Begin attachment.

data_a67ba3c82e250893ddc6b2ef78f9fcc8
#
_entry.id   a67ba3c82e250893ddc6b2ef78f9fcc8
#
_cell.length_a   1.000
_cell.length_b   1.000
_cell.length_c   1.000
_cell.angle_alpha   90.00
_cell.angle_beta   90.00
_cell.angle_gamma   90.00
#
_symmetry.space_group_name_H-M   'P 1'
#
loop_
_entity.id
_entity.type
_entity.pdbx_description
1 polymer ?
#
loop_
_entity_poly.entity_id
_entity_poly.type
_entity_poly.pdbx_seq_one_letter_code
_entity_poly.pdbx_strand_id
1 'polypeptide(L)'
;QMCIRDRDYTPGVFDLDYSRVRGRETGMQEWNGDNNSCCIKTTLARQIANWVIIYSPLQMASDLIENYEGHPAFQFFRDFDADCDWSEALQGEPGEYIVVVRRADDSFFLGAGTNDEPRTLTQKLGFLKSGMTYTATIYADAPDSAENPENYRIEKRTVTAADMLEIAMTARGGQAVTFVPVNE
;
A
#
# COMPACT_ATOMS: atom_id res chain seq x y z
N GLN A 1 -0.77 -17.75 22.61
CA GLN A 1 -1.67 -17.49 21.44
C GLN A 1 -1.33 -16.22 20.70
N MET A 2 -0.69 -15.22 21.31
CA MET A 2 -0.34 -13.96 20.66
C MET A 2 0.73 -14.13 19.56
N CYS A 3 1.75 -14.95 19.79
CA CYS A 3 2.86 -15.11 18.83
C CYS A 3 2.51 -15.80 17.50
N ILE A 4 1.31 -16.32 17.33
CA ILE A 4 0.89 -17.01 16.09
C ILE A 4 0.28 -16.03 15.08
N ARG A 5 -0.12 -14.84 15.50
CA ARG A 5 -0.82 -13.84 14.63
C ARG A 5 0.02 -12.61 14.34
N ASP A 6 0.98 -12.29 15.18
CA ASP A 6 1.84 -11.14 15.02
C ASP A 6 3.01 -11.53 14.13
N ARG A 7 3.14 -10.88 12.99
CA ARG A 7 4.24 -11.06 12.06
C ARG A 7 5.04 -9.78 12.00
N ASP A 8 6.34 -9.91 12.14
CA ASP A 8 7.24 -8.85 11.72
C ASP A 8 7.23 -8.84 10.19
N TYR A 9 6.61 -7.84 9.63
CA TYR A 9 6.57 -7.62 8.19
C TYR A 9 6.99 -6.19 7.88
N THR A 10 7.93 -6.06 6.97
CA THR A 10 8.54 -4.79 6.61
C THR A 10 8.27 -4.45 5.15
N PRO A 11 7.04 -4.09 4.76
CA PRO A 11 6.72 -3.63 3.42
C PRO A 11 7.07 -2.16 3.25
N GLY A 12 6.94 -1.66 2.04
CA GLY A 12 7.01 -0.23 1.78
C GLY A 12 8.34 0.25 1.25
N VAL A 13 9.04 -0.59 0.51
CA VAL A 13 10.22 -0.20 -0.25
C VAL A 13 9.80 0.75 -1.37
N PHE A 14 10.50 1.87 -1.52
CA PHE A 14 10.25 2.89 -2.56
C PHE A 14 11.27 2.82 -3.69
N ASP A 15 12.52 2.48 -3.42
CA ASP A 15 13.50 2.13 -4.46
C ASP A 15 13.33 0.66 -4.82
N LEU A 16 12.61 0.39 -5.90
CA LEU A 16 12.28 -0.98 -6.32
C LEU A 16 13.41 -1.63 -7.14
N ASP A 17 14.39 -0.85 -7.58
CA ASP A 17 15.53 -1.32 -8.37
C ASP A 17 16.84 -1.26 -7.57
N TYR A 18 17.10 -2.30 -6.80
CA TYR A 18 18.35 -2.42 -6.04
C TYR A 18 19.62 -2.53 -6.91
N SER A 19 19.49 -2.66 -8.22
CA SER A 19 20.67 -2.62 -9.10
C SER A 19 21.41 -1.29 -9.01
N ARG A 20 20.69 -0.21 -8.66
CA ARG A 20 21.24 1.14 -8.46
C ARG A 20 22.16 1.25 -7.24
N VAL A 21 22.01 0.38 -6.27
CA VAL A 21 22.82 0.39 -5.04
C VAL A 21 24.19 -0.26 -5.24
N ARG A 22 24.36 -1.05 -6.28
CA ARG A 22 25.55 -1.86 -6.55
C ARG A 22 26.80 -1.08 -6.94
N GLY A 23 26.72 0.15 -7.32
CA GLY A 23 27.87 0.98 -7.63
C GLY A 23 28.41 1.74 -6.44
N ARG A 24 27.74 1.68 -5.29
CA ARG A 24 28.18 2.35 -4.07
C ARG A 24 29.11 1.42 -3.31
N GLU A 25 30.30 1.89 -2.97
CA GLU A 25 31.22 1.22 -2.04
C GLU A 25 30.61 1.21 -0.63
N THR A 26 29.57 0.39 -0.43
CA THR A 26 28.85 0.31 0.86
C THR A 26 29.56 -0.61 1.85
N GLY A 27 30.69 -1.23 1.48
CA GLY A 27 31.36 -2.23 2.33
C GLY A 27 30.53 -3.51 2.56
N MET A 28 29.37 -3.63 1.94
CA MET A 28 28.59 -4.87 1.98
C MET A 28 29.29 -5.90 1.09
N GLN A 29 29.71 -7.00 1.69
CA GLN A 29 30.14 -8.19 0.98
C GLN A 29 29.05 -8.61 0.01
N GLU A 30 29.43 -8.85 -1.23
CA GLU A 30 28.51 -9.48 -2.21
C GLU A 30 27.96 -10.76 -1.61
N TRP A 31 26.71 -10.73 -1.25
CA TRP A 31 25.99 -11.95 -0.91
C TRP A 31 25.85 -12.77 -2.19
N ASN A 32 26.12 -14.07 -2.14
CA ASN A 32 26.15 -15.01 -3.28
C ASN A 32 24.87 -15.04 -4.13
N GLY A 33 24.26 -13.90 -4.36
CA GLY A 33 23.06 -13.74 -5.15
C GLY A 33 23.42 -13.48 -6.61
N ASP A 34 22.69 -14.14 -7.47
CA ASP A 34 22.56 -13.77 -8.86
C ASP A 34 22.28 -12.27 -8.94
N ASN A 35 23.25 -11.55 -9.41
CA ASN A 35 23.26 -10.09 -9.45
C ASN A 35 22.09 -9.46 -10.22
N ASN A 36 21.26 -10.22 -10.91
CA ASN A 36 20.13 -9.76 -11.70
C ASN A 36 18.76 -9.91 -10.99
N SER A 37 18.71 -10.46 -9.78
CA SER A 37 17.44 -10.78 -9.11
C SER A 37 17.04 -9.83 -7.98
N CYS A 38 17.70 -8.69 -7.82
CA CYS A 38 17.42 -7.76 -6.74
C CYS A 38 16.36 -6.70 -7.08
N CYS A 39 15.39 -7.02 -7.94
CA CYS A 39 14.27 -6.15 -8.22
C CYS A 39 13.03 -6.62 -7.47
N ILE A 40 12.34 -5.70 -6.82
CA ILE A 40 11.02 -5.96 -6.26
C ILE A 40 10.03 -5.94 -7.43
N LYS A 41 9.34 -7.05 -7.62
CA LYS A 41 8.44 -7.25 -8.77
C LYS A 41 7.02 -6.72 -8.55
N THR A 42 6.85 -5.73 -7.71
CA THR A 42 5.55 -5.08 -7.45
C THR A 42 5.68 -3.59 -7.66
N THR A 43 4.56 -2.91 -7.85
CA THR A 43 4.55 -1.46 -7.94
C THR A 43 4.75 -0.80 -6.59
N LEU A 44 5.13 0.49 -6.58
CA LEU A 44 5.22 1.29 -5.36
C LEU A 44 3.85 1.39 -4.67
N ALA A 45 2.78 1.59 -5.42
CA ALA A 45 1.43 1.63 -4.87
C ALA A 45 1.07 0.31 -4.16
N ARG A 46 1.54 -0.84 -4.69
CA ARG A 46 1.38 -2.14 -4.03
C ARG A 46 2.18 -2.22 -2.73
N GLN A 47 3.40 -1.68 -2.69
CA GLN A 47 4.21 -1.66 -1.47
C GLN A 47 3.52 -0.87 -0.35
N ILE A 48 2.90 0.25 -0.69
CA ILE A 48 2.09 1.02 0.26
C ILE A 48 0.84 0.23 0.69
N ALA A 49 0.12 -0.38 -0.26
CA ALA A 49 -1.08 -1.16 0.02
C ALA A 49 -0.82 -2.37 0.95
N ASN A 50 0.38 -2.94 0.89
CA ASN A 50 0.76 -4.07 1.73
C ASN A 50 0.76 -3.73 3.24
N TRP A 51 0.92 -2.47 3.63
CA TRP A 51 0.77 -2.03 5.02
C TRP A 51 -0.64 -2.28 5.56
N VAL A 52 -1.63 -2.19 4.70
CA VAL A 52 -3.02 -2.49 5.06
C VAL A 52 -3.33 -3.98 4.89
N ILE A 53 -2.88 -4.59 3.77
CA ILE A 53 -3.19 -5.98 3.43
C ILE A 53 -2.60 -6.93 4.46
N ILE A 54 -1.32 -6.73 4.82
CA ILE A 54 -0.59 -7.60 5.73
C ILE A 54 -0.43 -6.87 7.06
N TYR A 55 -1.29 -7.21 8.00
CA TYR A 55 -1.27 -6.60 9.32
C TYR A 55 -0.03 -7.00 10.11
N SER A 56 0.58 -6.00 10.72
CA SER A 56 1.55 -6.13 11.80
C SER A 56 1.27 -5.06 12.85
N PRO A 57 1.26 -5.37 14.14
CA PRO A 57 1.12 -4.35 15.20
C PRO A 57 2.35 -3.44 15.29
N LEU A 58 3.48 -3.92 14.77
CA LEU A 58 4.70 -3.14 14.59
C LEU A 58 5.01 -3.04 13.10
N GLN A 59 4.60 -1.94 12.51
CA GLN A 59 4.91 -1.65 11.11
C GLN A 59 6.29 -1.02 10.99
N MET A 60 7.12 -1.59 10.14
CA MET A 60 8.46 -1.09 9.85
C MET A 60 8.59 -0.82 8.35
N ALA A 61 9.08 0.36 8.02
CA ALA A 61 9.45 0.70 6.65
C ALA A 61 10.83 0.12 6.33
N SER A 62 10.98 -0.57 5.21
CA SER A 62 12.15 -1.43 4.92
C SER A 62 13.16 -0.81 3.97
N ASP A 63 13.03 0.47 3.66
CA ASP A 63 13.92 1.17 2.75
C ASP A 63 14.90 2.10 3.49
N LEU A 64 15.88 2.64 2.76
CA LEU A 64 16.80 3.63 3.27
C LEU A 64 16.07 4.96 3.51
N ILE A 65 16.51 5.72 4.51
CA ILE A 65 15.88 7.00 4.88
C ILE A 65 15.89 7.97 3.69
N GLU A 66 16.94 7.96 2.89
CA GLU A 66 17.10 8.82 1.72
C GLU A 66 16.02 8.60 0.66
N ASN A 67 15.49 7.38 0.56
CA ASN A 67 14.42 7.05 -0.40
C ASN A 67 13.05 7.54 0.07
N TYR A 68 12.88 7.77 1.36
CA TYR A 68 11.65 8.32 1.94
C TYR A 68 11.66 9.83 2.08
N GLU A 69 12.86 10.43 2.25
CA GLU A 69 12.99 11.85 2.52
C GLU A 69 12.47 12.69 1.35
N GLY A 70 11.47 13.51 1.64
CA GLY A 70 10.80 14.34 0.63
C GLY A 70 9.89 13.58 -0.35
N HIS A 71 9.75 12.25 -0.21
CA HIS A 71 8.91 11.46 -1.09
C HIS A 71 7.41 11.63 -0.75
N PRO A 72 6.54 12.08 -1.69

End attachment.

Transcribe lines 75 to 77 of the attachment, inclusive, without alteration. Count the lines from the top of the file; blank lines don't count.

C ASP A 15 13.33 0.66 -4.82
N LEU A 16 12.61 0.39 -5.90
CA LEU A 16 12.28 -0.98 -6.32